On Michael Brown and Darren Wilson

Dumping my thoughts here.

Brown and his family and community obviously got a rotten deal here. It seems very unlikely that Wilson’s behavior was completely appropriate; that Brown would simply attack him for no reason a few days away from starting school. I could imagine a scenario in which Brown was rushing Wilson as a form of self protection. That Wilson did not use a taser or some other method of de-escalation was also a very unfortunate error that he should pay for.

Cameras need to be rolling. Any officer with lethal weapons should be wearing one, and it should auto-activate whenever the officer touches a weapon or moves quickly; better to accidentally capture unneeded footage. Funding is going to be a problem here because—it’s my impression that—high crime areas also tend to be underfunded. We should fix that.

Wilson, and probably any officer left in such a situation (having killed an unarmed citizen with no immediate video evidence) should be arrested to show seriousness in delivering justice. Police unions will obviously fight such a policy, but hopefully this will show how failing to do so can make an officer’s life much worse and reduce the credibility of the entire profession. Wilson will be known by many as a murderer of an unarmed teen regardless of what really happened, and that’s not how justice should work.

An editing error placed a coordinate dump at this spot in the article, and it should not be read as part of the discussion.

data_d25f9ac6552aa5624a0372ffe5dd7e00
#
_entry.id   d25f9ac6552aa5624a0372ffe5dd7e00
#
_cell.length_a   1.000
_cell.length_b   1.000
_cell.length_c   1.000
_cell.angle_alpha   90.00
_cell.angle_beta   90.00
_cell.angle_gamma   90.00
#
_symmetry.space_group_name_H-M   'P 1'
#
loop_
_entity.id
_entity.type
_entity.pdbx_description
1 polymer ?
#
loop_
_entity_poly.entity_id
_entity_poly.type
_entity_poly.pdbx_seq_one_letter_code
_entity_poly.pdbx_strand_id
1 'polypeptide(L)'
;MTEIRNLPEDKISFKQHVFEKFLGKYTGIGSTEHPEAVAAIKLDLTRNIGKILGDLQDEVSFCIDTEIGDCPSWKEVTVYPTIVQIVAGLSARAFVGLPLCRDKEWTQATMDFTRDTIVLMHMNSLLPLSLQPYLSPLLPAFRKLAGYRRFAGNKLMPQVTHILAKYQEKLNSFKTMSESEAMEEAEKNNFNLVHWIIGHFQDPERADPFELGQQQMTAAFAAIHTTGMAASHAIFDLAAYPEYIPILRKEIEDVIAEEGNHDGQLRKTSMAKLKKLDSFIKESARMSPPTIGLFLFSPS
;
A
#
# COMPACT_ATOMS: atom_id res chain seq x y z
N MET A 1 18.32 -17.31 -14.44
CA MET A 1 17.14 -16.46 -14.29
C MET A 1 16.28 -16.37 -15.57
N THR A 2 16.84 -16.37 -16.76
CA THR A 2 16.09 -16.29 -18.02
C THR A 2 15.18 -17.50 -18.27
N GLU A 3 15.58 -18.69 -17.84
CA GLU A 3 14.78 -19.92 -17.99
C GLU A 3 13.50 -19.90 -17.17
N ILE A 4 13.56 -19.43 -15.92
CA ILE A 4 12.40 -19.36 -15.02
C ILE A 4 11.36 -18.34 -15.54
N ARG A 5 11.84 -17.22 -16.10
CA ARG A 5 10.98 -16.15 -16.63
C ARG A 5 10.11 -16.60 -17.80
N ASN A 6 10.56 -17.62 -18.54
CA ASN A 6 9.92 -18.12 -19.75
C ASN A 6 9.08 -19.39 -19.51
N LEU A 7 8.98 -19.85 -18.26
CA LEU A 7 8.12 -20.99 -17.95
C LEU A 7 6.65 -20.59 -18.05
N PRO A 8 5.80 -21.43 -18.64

When he goes to trial it’s hard to imagine anyone being happy with the outcome. Brown was big, tall and could clearly intimidate, and the type of individuals who make it into juries I suspect will very much believe a uniformed officer. A video of Wilson pacing after the shooting won’t prove wrongdoing. Brown’s family would be wise to bring a civil suit against the PD and I’m sure they will. Lots of Ferguson’s citizens and press agencies should sue them. Payoffs change behavior.

The St. Louis Police have, through their incompetence at crowd-handling and arresting of press members, done the country a great service in raising public awareness of the problem of police militarization. Hopefully this will change policies that currently help local police dress like soldiers and bring warfare tactics to U.S. streets.

It’s sad that people will use a peaceful protest as an excuse to loot local businesses and attack officers. Protesters that deny this stuff is happening lose credibility.

I’m conflicted about the wisdom of protesting in the middle of the night. On one hand this will give cover to miscreants and increase the danger to everyone. On the other hand this undoubtedly is helping keep Ferguson and the issues its facing in the public eye. It’s hard to change policies via polite daytime picketing.

Change happens when journalists are chased, shot in the back with rubber bullets, and arrested.

The Hard Road Ahead

I’m starting to believe the only way out of this recession and national deficit is through tough choices that offend the ideologies of every political party:

  • higher taxes for everyone
  • spending cuts, including the military
  • bailouts for state/local safety nets that ease real human suffering, not select industries
  • finding and migrating to foreign aid measures that actually work
  • renegotiating way-above-market public pensions inked during the golden bubble years
  • forcing big banks to cramdown city/county debts that arose due to fraud